Bumper Sticker Liberalism

An interview about a new book:

Another popular bumper sticker consists of the word “Coexist” formed out of traditional iconic symbols: a crescent, a cross, a tao, a star of David, etc. It’s a pleasant enough sentiment, and it allows liberals to think they’re somehow above the fray when it comes to the ongoing struggle between the post-Enlightenment West and totalitarian Islam. Except if you’re imagining a world of peaceful coexistence, you’re not taking a neutral position. You’re coming down on the side of the West. Liberals are in the thick of the war; they just don’t have the stomach to accept it. Their aspirations for peace — a peace in which individuals are free to act according to the dictates of their own consciences — place them squarely on the side of heterogeneity over unity of belief, of personal autonomy over selfless obedience, of reason over faith. Radical Islam is at war with everything liberals hold dear. Liberals just don’t want to get their fingernails dirty.

As he notes earlier, they’re not really liberals — they just imagine they are.

Of course, conservatives have bumper stickers, too, but they tend not to as much, because it’s an often apparently invitation to get their car keyed. By those “liberals” who preach civility.

43 thoughts on “Bumper Sticker Liberalism”

  1. Regarding the CoExist bumper sticker, I have seen them. When I see one on a car in Damascus or Tehran I will them seriously. Until then I just chuckle.

  2. A bumper sticker politics is the very worst sort of “Saying things make me feel better about myself without having to follow through with actions or behavior” mind-set.

  3. Modern leftism has become all about coerced behavior and using the state exclusively to do the coercing. That’s the fundamental flaw and the reason libertarians tend to not have any representation of note within the Democratic party. Not that the right doesn’t want to coerce behavior, too, but they seem to have a narrower scope and to retain some of the old (and correct!) tradition of distrusting the government.

    To me, I often see that “Coexist” sticker and similarly trite sentiments as having steel behind them. Not “We all should strive to be tolerant and accepting of one another”, but “You all will do things our way or we’ll make you do it.” Not that everyone sporting that sticker thinks that way, but a lot of them appear to.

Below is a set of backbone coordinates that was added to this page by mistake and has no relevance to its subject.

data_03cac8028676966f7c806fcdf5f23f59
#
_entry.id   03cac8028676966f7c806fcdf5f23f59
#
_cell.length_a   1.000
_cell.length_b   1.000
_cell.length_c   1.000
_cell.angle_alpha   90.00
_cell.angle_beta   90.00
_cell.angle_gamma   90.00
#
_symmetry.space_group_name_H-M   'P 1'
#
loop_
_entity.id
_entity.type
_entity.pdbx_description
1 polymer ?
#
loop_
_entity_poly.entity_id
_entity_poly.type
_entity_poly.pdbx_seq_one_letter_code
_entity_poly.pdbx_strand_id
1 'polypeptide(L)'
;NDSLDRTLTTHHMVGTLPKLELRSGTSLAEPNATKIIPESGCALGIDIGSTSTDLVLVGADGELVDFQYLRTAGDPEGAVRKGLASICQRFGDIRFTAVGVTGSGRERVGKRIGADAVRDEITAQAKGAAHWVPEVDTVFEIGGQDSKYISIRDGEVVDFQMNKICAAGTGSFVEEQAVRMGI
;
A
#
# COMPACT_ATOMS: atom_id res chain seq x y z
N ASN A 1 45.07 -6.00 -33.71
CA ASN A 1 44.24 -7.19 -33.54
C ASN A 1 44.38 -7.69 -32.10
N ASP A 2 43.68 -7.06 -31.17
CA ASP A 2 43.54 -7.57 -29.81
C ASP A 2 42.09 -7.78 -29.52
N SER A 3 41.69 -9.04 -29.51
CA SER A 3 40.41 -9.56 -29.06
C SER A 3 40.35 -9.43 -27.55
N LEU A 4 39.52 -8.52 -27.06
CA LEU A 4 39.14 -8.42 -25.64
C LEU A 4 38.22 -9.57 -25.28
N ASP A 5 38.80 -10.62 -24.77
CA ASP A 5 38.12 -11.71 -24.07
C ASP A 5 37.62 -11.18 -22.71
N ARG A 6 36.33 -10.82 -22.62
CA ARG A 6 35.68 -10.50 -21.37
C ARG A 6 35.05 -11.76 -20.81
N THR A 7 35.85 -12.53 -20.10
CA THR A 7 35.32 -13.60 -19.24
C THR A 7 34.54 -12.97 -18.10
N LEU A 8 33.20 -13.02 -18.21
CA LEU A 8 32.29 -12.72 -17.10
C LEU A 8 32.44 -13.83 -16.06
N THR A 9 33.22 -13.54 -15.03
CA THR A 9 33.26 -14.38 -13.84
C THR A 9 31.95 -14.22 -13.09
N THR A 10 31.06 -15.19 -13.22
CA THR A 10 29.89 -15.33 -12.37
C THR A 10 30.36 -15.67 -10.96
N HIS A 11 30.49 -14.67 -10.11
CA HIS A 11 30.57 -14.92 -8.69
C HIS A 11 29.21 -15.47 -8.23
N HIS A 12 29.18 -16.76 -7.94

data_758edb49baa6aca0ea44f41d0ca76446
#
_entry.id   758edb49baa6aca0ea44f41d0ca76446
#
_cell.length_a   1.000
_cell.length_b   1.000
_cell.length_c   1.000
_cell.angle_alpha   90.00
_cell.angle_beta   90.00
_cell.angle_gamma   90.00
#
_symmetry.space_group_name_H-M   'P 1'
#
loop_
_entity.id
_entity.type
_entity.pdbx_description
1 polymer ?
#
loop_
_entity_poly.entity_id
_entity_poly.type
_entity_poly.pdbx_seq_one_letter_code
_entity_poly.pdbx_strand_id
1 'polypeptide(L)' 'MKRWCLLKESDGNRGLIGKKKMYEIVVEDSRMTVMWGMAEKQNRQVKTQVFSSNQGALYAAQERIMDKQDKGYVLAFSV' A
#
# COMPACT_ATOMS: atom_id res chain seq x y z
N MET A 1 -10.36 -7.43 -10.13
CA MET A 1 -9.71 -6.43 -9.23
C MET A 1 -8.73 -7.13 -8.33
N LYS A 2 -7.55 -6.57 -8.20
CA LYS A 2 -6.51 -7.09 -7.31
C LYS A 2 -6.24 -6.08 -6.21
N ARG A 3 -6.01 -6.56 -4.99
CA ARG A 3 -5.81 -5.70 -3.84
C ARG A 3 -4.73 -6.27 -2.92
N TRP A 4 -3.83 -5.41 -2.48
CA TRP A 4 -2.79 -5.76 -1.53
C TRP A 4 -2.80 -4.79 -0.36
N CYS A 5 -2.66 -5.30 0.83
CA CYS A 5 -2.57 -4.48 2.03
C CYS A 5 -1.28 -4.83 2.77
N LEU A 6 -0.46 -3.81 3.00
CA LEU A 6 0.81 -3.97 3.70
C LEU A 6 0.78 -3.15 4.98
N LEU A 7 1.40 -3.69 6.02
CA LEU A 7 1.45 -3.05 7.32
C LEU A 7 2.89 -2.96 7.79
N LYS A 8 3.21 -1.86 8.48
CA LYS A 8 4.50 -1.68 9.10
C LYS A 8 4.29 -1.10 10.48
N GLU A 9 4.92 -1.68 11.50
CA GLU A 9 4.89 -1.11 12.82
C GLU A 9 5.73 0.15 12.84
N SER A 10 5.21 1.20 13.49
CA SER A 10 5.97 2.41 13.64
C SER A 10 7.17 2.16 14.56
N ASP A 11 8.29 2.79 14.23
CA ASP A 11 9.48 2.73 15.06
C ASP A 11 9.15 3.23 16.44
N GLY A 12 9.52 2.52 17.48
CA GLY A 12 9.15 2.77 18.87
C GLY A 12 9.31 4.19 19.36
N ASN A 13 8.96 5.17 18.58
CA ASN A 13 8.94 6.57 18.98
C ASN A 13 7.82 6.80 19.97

4. The fallacy in the quote is to confuse radical islam with non-radical islam.

    As for Tehran: I would totally expect such bumper stickers in Tehran, but they would be government propaganda. You know, the Iranians invite Israelis to come to seminars and so forth, for propaganda show pieces. Since you can always find an Israeli with a contrary opinion, about any subject, and since Israelis feel free to share their opinions, Iran gets takers. Doesn’t mean a thing.

    It might be more meaningful to find such bumperstickers in countries with significant Muslim and non-Muslim populations, like India (third largest Muslim country), or Ivory Coast (1/3rd Muslim).

    As for bumper stickers, if you think conservative ones are less common, then I suspect regional differences + confirmation bias, since I thought (maybe wrongly) that conservative bumper stickers are far more common, both on Interstate trips through the mid-west, and here at home in suburban Chicago.

    1. Conservative ones may appear on more vehicles in some places, but liberal ones appear in such thickness on the cars that display them, that they nevertheless outnumber the opposition.

      Alternatively, you’re ascribing conservatism to bumper stickers that carry no such intent — in which case it’s your bias in action.

      1. Somewhere I have some pictures of a car that was parked in a Maryland Target store parking lot. Every square millimeter of non-transparent (or translucent) surface on that car was covered with a bumper sticker. And they represented pretty much every point of view, randomly intermixed. Would the owner of that car be considered a fair-minded Rennaissance man?

    2. The fallacy in the quote is to confuse radical islam with non-radical islam.

      You misspelled “pious.”

  5. The old bumper sticker “Question Authority” is a great opportunity to play with a liberal’s head. Upon seeing it and the owner of the car on which it’s plastered, point at the sticker and demand, “Who the @#$!! are you telling me what to do!?”

  6. Modern day liberals are rather confused about Voltaire.

    He didn’t say: I do not agree with your oppressing your women and beheading those who insult you, but I’ll defend to the death your right to oppress your women and behead those who insult your religion.

  7. The only bumper stickers (actually on my rear window) that I’ve ever had lasted about 6 months, they were gifts. A Gadsden Flag and a LOL (this one). I recently moved to southern Virginia, and within 3 months my car’s rear window was destroyed by vandals while sitting in front of my house. 340$ worth of ‘Stimulus’!

    It was probably the same high-school age turds I caught yesterday vandalizing my neighbor’s Romney yard signs.

  8. Someone should market a bumper sticker with a downward-pointing arrow on the left, followed by “THIS MEANS YOU, A**HOLE”.

    So when you see a Coexist sticker in a parking lot, you can add this new sticker above it, with the arrow pointing at the C.

    1. Well, there’s the COEXIST bumper sticker where the C has a suicide belt and the other letters are on the other side cowering.